Archie Battersbee's mum hits out at decision to turn off 12-year-old's life support: 'It's not good enough'

Hollie Dance added "this case raises the significant moral, legal and medical questions as to when a person is dead"

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Archie Battersbee's mum has hit out at the decision to turn off her son's life support, labelling it "not good enough".

Doctors treating Archie Battersbee at the Royal London Hospital in Whitechapel, east London, thought the youngster was “brain-stem dead”.

They said life-support treatment should end and Archie should be disconnected from a ventilator.

Hollie Dance
Hollie Dance
Archie Battersbee
Archie Battersbee

Archie’s parents, Hollie Dance and Paul Battersbee, from Southend, Essex, say the youngster’s heart is still beating and want treatment to continue.

Mrs Justice Arbuthnot on Monday ruled that Archie was dead and said doctors could lawfully stop treating him.

Ms Dance said, after the ruling, in a statement: “I am devastated and extremely disappointed by the judge’s ruling after weeks of fighting a legal battle when I wanted to be at my little boy’s bedside.

“Basing this judgment on an MRI test and that he is ‘likely’ to be dead, is not good enough. This is believed to be the first time that someone has been declared ‘likely’ to be dead based on an MRI test.

“The medical expert opinion presented in court was clear in that the whole concept of ‘brain death’ is now discredited, and in any event, Archie cannot be reliably diagnosed as brain-dead.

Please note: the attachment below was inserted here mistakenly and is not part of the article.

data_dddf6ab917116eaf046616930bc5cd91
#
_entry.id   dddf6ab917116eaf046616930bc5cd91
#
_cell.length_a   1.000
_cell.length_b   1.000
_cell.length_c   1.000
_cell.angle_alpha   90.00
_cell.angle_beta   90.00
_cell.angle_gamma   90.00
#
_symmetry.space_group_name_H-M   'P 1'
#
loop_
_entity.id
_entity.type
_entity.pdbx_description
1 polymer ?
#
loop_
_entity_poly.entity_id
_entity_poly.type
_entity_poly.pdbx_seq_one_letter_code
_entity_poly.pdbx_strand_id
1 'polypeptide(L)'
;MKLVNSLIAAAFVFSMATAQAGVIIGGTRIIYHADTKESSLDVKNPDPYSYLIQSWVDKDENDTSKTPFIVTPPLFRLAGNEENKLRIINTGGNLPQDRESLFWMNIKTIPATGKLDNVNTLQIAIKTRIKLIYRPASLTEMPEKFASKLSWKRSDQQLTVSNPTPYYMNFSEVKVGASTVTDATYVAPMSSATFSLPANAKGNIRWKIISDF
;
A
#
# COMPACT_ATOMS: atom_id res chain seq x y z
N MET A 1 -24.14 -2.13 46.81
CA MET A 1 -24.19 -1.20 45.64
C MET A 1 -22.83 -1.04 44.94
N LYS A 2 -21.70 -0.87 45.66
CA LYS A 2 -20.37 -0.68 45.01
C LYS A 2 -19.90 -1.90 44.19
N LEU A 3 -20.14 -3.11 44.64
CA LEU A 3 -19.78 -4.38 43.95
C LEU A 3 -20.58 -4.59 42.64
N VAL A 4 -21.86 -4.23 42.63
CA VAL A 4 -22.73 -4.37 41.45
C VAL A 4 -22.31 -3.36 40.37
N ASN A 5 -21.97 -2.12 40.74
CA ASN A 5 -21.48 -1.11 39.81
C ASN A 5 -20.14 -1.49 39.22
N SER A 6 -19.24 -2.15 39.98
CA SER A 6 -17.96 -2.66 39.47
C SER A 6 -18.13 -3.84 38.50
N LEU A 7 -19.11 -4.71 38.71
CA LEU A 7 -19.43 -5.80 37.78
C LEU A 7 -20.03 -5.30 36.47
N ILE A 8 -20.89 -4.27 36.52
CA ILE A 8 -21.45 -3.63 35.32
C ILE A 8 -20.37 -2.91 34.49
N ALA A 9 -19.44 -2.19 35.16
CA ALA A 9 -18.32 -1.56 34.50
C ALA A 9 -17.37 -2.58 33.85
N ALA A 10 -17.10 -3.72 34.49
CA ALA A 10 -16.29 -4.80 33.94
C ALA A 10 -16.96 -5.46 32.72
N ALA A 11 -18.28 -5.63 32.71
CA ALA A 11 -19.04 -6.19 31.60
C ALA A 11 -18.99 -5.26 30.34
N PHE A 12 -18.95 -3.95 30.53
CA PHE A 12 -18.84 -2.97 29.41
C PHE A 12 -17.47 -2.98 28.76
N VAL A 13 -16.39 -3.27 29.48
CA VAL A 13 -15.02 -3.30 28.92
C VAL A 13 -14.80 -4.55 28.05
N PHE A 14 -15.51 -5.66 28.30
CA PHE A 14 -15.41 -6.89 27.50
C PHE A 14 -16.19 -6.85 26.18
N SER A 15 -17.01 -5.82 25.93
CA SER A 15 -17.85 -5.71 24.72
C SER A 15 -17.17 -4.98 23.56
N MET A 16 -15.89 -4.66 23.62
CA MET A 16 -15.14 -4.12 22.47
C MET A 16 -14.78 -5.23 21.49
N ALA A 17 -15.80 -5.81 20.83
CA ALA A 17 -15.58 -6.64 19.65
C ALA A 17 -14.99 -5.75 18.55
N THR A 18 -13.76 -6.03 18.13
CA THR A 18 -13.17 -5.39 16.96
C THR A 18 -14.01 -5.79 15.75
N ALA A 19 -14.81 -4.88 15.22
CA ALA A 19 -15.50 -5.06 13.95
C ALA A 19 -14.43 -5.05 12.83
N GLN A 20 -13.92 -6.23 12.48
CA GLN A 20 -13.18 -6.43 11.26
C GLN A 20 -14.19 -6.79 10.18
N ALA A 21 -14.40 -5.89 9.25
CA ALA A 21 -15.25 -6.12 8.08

“I feel sickened that the hospital and the judge have failed to take the wishes of the family into consideration. I do not believe Archie has been given enough time. From the beginning I have always thought ‘why the rush?’

“His heart is still beating, he has gripped my hand, and as his mother, I know he is still in there. Until it’s God’s way I won’t accept he should go. I know of miracles when people have come back from being brain dead.

“This case raises the significant moral, legal and medical questions as to when a person is dead. What does this ruling today tell us about where our society is at? We intend to appeal and will not give up on Archie.”

Ms Dance described receiving the High Court decision on her son’s life support online rather than having it read out in court by the judge as “shameful” and “insensitive”.

She told journalists outside the Royal London Hospital in Whitechapel, east London: “This would have been today, our ninth court appearance.

“I was actually told by the press that we weren’t to attend today – there was no formal email.”

When asked about the way she received the ruling, Ms Dance said: “It’s insensitive and it’s shameful but I am going to continue to fight.

“So this hospital has got the biggest battle ever, because I refuse to give up the fight for my son’s life.”